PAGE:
The production process is called the Traditional Method, and consists of two fermentations. In the first, white wine is created from the juice of pressed grapes. In the second fermentation, the wine with additional yeast and sugar is put in a bottle with a temporary seal. The yeast creates carbon dioxide and because the bottle is sealed, it is forced into the wine. When the bottle is opened, the CO2 is released as bubbles. The first fermentation occurs over a matter of several days, and the second takes place during concurrent aging in the bottle, which for cava is a minimum of nine months and can last up to four or five years for premium cavas.
There are several additional key stages of the Traditional Method. During riddling, the bottles are rotated and gradually tilted downward over the course of several weeks, so the bottle’s neck is pointing toward the floor, allowing the sediment from the spent yeast to collect in the neck. At the disgorging stage, the necks of the bottles, still pointing down, are chilled, thereby freezing and trapping the yeast sediment. The bottle is then opened and the frozen sediment is ejected, leaving only clean cava. Dosage follows this “disgorging”, and at this stage the bottles are topped up with a “liquor”, or white wine of variable sweetness, determining the dryness of cava. The bottles are then sealed with a cork and wire cage, labeled, and are ready to be sold, chilled and enjoyed.
Cavas are categorised according to their levels of dryness (which is the opposite of sweetness). These categories correspond to the level of sugar that remains in the liquid (either from the original grapes or added sugars). In the sweeter styles, there is a wide range of allowable sugars, so that one producer’s seco could be as sweet as another’s semi-seco.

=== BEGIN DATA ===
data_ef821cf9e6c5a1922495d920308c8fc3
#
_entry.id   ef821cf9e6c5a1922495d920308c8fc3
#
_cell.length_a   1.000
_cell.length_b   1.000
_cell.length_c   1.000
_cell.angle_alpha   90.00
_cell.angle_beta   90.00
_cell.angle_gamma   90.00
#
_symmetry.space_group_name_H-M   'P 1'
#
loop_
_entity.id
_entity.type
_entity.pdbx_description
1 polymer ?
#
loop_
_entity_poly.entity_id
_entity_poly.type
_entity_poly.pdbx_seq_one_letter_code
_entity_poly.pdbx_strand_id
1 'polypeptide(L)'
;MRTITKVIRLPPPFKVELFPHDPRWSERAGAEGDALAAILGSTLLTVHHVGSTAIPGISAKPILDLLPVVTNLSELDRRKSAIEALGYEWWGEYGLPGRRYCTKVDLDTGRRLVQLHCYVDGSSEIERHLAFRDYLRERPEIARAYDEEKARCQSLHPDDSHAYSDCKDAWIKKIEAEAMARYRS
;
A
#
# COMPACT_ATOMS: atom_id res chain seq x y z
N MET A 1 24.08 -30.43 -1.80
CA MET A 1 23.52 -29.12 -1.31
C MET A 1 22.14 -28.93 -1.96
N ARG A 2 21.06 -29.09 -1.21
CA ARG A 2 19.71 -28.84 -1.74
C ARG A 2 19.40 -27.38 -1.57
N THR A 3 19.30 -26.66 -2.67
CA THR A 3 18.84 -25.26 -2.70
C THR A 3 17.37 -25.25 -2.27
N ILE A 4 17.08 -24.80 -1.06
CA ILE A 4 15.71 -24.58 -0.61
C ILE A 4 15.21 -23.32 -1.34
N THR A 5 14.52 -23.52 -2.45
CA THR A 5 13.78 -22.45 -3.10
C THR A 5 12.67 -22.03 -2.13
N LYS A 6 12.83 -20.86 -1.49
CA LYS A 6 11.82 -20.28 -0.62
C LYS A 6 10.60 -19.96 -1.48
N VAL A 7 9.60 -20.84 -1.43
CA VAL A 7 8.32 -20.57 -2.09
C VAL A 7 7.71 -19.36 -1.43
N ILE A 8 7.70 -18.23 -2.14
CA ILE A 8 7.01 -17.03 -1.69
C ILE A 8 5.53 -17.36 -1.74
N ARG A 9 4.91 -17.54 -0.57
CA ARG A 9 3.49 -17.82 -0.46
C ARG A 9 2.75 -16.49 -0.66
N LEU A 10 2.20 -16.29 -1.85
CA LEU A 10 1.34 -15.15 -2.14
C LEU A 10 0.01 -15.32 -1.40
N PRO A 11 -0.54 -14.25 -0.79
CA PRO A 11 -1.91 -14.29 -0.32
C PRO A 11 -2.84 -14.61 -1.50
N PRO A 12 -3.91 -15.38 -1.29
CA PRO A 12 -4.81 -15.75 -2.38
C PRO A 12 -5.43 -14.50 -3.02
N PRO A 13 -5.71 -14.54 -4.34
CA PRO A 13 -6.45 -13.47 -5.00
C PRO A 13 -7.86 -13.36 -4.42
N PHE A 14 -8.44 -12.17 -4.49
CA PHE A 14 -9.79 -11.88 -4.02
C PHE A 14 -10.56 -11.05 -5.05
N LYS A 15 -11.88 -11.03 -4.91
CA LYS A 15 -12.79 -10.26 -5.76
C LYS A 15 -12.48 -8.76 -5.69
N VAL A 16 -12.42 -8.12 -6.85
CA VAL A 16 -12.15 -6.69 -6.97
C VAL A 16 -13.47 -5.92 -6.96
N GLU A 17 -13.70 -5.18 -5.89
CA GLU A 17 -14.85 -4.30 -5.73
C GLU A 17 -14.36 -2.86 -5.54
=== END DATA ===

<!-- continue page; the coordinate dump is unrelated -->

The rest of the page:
Brut Nature calls for a maximum residual sugar of up to three grammes per litre. This style is bone-dry, having had no sugar added to it, and is most popular with cava enthusiasts here. Extra Brut has up to six grammes of residual sugar per litre. This had been a largely forgotten classification, but in the past year several new cavas of this type have been released, reviving this niche product. Brut has up to 15 grammes of residual sugar per litre, and is the most popular, accounting for about 40 percent of cavas sold in Catalunya. Seco has from 17 to 35 grammes of residual sugar, and is most appropriate for making sparkling wine cocktails, and semi-seco with 33 to 50 grammes of residual sugar is the traditional style to be served with desserts, so that the sugar levels are complementary.